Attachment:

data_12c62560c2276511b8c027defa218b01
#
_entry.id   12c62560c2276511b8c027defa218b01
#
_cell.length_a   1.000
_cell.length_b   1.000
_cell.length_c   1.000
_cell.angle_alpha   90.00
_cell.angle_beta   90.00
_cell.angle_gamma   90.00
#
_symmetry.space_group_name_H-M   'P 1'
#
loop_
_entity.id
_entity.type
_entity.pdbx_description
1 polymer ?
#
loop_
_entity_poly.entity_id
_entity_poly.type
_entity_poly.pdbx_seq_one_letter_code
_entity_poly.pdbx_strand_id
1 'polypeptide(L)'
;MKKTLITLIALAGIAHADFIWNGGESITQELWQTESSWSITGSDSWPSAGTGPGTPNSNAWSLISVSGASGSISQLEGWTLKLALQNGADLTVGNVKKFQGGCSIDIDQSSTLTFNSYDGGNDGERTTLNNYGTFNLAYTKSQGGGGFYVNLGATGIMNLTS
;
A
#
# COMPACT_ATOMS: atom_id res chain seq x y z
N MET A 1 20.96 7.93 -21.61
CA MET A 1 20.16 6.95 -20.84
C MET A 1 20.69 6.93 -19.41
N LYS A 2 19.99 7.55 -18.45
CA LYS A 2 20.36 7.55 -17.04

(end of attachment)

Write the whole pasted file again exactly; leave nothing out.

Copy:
data_12c62560c2276511b8c027defa218b01
#
_entry.id   12c62560c2276511b8c027defa218b01
#
_cell.length_a   1.000
_cell.length_b   1.000
_cell.length_c   1.000
_cell.angle_alpha   90.00
_cell.angle_beta   90.00
_cell.angle_gamma   90.00
#
_symmetry.space_group_name_H-M   'P 1'
#
loop_
_entity.id
_entity.type
_entity.pdbx_description
1 polymer ?
#
loop_
_entity_poly.entity_id
_entity_poly.type
_entity_poly.pdbx_seq_one_letter_code
_entity_poly.pdbx_strand_id
1 'polypeptide(L)'
;MKKTLITLIALAGIAHADFIWNGGESITQELWQTESSWSITGSDSWPSAGTGPGTPNSNAWSLISVSGASGSISQLEGWTLKLALQNGADLTVGNVKKFQGGCSIDIDQSSTLTFNSYDGGNDGERTTLNNYGTFNLAYTKSQGGGGFYVNLGATGIMNLTS
;
A
#
# COMPACT_ATOMS: atom_id res chain seq x y z
N MET A 1 20.96 7.93 -21.61
CA MET A 1 20.16 6.95 -20.84
C MET A 1 20.69 6.93 -19.41
N LYS A 2 19.99 7.55 -18.45
CA LYS A 2 20.36 7.55 -17.04